print(isEven(21));

The above code is a while loop, and the steps taken by the while loop here does NOT depend on the input size n. Therefore this is an example of O(1) time complexity.

A practical example of O(1) time complexity would be, given an input number, find if the **number is even or odd**.

#### Loop with Time Complexity – Linear Time – O(n)

Let us create a while loop in python such that, the number of steps taken by loop is directly proportional to input size n. The code is written below:

```
#
```**Example of Loop with Time Complexity O(n) **
**# Python code 1**
# Note: n in loop condition
# Counter counts the total number of operations
n = 100; i = 0; count = 0;
while i < n:
count = count+1
i = i + 1
print(count)
# output = 100
####################################
**# Python code 2**
**# Find largest element in an array**
sample_array = [10, 20, 30, 88, 40]
length = len(sample_array)
max_value = sample_array[0]
for i in range(1, length):
if sample_array[i] > max_value:
max_value = sample_array[i]
print(max_value)
# output = 88

The above code is a while loop, and the number of steps taken by the while loop here is directly proportional to the input size n. Therefore this is an example of O(n) time complexity.

A practical example of O(n) time complexity would be, given an input array of numbers, find the maximum value number in the list. That is equivalent to **traversing an array** or **sequential or linear search in an array**.

#### Loop with Time Complexity – Quadratic Time – O(n2)

Let us create a while loop in python such that, the number of steps taken by loop is directly proportional to the square of the input size n. The code is written below:

```
# Python code
```**# Example of Nested Loop with Time Complexity O(n2) n square**
# Counter counts the total number of operations
n = 100; i = 1; j = 1; count = 0;
while i < n:
while j < n:
j = j + 1
count = count + 1
i = i + 1
j = 1
count = count + 1
print(count)
# output = 9900

The above code is a **nested while loop**, and the number of steps taken by the nested while loop here is directly proportional to the square of the input size n. Therefore this is an example of O(n2) time complexity.

Practical examples of O(n2) time complexity problem is worst case time complexity of **Bubble sort**, **Selection sort** and **Insertion sort**.

#### Loop with Time Complexity – Logarithmic Time – O(log n)

Let us create a while loop in python such that, the number of steps taken by loop is directly proportional to the logarithm of the input size n. The code is written below:

```
# Python code
```**# Example of Loop with Time Complexity O(log n ) **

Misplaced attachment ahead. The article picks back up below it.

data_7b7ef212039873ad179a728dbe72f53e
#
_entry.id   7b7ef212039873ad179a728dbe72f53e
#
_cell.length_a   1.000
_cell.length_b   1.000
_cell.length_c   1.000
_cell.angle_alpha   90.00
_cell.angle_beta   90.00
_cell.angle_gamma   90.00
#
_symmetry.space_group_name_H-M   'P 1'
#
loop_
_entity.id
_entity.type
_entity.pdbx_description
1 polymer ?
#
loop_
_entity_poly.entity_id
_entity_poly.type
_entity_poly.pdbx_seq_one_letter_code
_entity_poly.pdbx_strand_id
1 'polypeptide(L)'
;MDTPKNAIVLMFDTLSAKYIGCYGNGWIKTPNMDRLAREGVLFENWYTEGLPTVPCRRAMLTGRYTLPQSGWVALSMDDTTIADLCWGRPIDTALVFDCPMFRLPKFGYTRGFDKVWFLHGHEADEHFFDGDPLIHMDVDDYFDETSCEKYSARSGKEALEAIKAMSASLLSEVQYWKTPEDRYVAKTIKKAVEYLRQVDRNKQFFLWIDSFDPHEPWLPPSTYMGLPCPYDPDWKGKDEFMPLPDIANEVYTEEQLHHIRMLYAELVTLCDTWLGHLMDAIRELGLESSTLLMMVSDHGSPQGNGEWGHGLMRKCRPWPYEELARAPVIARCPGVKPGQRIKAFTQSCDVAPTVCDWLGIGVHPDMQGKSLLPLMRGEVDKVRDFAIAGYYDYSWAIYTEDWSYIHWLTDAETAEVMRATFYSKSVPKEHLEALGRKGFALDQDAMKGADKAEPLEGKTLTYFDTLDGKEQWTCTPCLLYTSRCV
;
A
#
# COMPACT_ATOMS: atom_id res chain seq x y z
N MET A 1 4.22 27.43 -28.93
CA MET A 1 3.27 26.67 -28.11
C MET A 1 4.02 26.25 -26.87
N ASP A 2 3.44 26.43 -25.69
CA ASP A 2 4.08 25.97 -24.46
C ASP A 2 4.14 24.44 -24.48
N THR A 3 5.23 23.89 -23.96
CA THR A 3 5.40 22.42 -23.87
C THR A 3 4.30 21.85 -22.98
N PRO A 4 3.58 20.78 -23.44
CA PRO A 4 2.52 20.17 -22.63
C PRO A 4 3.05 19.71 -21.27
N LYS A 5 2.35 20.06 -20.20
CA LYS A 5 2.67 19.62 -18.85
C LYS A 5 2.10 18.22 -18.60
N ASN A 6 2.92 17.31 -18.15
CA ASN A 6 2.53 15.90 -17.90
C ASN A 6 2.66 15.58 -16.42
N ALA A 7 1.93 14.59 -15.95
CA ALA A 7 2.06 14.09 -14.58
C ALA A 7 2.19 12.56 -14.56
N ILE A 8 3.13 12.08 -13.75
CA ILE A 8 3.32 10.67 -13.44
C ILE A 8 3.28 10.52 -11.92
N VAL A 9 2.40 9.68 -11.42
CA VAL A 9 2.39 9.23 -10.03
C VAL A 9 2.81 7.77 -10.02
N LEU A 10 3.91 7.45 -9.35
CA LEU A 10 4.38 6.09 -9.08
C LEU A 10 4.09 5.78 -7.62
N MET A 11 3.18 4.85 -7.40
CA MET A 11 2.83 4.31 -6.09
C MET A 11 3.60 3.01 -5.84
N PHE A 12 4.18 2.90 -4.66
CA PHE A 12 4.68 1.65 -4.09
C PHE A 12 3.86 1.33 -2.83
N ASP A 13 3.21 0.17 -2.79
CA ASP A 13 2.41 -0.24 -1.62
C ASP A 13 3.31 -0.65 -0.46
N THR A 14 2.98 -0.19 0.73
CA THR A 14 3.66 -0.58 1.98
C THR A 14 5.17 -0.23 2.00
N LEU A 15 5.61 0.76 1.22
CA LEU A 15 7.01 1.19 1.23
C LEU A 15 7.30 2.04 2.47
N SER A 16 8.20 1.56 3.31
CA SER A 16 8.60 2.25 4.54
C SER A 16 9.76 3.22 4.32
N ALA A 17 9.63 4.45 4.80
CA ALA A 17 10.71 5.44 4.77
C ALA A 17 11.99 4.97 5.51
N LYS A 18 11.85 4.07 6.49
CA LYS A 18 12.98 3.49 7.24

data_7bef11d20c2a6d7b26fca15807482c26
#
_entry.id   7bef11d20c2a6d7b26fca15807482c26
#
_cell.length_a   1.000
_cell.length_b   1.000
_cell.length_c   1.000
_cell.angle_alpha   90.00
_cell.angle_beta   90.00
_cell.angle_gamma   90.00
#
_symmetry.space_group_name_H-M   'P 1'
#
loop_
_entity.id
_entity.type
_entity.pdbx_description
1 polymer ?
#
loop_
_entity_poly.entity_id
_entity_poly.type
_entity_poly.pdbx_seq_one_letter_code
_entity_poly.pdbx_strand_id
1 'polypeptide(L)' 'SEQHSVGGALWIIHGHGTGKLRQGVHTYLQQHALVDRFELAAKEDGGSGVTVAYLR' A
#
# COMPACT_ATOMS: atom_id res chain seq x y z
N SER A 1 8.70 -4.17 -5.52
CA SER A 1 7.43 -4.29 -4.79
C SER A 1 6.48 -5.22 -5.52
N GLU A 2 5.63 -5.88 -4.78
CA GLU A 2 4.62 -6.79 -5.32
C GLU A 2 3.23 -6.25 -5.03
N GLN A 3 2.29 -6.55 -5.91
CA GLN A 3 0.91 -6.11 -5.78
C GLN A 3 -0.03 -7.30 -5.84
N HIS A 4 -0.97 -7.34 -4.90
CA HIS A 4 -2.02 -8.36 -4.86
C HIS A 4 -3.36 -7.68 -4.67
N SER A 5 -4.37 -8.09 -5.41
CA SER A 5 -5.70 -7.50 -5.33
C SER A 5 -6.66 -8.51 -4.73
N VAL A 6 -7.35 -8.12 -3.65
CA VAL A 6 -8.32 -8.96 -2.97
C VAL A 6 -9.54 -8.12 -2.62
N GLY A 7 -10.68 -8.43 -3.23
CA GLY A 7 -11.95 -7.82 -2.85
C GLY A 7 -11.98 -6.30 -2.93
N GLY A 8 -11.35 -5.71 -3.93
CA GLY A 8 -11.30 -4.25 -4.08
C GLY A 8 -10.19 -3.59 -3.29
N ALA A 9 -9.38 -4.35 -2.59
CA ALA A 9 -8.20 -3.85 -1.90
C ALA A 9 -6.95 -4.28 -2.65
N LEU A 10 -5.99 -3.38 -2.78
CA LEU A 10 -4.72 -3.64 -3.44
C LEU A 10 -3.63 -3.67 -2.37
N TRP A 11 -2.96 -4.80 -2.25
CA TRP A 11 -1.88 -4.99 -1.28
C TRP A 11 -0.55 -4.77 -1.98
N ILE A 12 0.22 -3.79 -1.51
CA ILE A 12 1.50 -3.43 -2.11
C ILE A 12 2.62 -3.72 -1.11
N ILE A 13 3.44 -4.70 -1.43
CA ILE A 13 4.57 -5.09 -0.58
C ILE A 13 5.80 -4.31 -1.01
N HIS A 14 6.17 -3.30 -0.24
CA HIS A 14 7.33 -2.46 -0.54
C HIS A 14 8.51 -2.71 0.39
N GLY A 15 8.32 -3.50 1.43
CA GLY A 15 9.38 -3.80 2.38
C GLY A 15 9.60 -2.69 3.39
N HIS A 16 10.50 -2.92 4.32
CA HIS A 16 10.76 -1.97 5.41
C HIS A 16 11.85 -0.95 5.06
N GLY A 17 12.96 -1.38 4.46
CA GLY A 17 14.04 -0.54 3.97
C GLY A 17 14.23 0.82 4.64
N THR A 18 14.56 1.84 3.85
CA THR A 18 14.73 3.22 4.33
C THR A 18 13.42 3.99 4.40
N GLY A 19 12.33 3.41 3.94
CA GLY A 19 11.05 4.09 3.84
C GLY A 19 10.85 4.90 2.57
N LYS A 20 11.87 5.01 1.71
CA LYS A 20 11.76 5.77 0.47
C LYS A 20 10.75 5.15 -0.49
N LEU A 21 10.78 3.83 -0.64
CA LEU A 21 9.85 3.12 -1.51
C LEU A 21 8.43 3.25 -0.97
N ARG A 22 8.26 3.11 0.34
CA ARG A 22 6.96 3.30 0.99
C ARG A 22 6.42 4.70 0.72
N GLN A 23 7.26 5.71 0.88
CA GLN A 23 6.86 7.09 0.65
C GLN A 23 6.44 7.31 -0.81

# Note: Division by 2 inside loop
# Loop runs 7 times for n = 100
# O(log n ) is better than 0(n) as log(n) value is smaller than n
# Counter counts the total number of operations
n = 1; i = 100; count = 0;
while i > n:
count = count+1
i = i / 2 **# Division by 2**
print(count)
# output = 7

The above code is a** while loop** **with division by 2** , and the number of steps taken by the nested while loop here is directly proportional to the logarithm of the input size n. Therefore this is an example of O(log n) time complexity.

Another practical example of logarithmic time complexity problem is **Binary search in a sorted array of n elements**.

#### Loop with Time Complexity – Linear Logarithmic Time – O(n log n)

Let us create a while loop in python such that, the number of steps taken by loop is directly proportional to the input size n multiplied by logarithm of the input size n. The code is written below:

```
# Python Code
```**# Example of Loop with Time Complexity O(n log n) **
# Counter counts the total number of operations
n = 100; i = 1; j = 1; count = 0;
while i < n:
while j < n:
j = j + 1
count = count + 1
i = i * 2
j = 1
count = count + 1
print(count)
# output = 700

The above code is a** nested while loop** with outer loop proprtional to input size n and inner loop has power of 2 , and the number of steps taken by the nested while loop here is directly proportional to the **n times logarithm **of the input size n. Therefore this is an example of **O(n log n) **time complexity.

Note that O(n log n) is better time complexity O(n2) because n log(n) value is smaller than n2. Smaller the worst case value, better the program is.

A practical example of O(n log n) time complexity is **MergeSort**.

#### Loop as Time Complexity – O(log log n) – Logarithmic of Logarithmic Time

Let us create a while loop in python such that, the number of steps taken by loop is directly proportional to the **logarithm of the logarithm** of the input size n. The code is written below:

```
# Python code
```**# Example of Loop with Time Complexity O(log log n)**
# Power of 2(or more) inside loop
# Loop runs 3 times for n = 100
# O(log log n) is better time complexity O(log n) because log log n is smaller than log n.
# Smaller the Worst case , better the program is.
# Counter counts the total number of operations
n = 100; i = 2; count = 0;
while i < n:
count = count+1
i = i ** 2 **# Power by 2**
print(count)
# output = 3